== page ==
Last Saturday night, passengers on bus service 43 were left bewildered and frustrated after their bus was delayed for nearly 20 minutes as it came to a standstill outside MacPherson MRT.

The reason for the delay?

A passenger, upset at having missed her stop, was standing in front of the bus to prevent it from moving off.

The incident was captured on video by another passenger on the bus, Pravin Kumar, who subsequently uploaded the clip onto Facebook.

The video showed the woman shouting repeatedly and agitatedly in Mandarin at the bus captain and another passenger who tried to get her off the road.

She claimed that the bus captain – who had trouble communicating with the woman due to a language barrier – had failed to notify her of her stop, despite having asked him to do so when she first boarded.

According to Pravin’s Facebook post, the woman insisted that the bus captain make a U-turn to drop her off at her stop, and refused to budge unless her request was met.

It was only after two passers-by stepped in to offer their help to the woman that she finally allowed the bus to move off.

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Pravin’s video has since gone viral with more than 24,000 shares on Facebook to date, while both local and international media outlets have also picked up the story.

As you would expect, the woman was roundly criticised online for her behaviour – and rightly so.

What the woman did was out of line. But, while her actions were inexcusable, it was clear from the video that she was anxious and in obvious distress.

After all, she was lost in a (presumably) foreign land, was unable to communicate with the bus captain, and had no idea how to get to where she wanted to go.

So, why did it take 20 minutes before someone offered her help?

In the video, other commuters were seen standing around and observing the situation, but not one of them tried to resolve the predicament the woman had found herself in.

Only one commuter attempted to try and speak with the lady, but his ‘solution’ – to take a picture of the bus plate number so that she could lodge an official complaint with the bus company – did not address the root of the woman’s problem.

The two passers-by who helped the woman, however, took the vital first step of listening to her in a composed manner.

That way, they were able to properly ascertain what problem the woman was facing, and as such, were able to render her help.

So, while this ugly incident has made the headlines for all the wrong reasons, there are still valuable lessons that we can glean from it.

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Image Source: Shutterstock / Anutr Yossundara

The first of which is to be proactive in offering help when the situation calls for it. In this case, it was clear that the woman needed assistance, and while she certainly did not endear herself to the public with her behaviour, it was disappointing to see that no one else – bar one commuter and the two-passers-by – bothered to try and help resolve the issue.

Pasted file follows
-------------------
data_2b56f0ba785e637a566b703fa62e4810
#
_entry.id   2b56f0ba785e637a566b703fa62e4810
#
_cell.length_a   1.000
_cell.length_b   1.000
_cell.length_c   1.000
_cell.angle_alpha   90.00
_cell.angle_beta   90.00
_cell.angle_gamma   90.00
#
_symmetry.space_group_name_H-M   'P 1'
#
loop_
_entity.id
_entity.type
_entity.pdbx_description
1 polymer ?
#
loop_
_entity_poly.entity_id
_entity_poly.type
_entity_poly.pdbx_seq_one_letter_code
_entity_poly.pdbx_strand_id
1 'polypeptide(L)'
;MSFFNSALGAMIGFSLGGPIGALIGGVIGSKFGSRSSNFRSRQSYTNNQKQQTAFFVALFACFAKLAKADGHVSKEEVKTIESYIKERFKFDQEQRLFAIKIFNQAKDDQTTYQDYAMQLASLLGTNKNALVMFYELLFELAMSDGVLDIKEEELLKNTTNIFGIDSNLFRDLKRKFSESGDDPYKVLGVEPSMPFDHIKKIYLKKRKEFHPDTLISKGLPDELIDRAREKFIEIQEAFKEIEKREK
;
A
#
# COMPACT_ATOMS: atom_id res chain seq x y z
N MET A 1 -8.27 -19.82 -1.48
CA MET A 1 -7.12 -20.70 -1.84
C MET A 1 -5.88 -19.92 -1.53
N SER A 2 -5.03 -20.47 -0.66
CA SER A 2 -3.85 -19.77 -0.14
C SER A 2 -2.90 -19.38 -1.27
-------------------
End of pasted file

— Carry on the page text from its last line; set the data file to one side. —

Of course, this observation is based simply on Pravin’s three-minute long clip, and that other commuters might have offered their help earlier. If so, then due credit must be given to them as well.

The next lesson we can learn lies in the way the two passers-by offered their help to the woman. Instead of just trying to help the woman on their own terms, they were empathetic and understanding towards her, which helped to put the woman at ease.

Lastly, let us not overlook the professional manner in which the bus captain handled the entire situation. Despite being berated (in a language he didn’t understand, no less), he did not react in an aggressive or confrontational manner, and instead, remained calm despite the heated situation.

A final word on the incident before we draw a line under it: In the aftermath of the video going viral, a sizeable number of netizens – including a local political figure – disappointingly decided to use the incident as an opportunity to criticise foreigners living in Singapore.

The fact of the matter is, the behaviour of this woman does not represent the large majority of foreigners working and living in Singapore.

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Image Source: Facebook / Shu Ting Bay

Indeed, just days after the incident, another Facebook post that went viral detailed how a foreign worker named Hakim took the initiative to pick up broken glass from the floor of a crowded area as he was “afraid that other people might step on it and hurt themselves”.

In contrast, this past week also saw a Singaporean woman go viral for her unreasonable behaviour towards a Go-Jek driver.

All this just goes to show that we should not judge others based on their nationality – instead, it is our behaviour and character that truly defines us as individuals.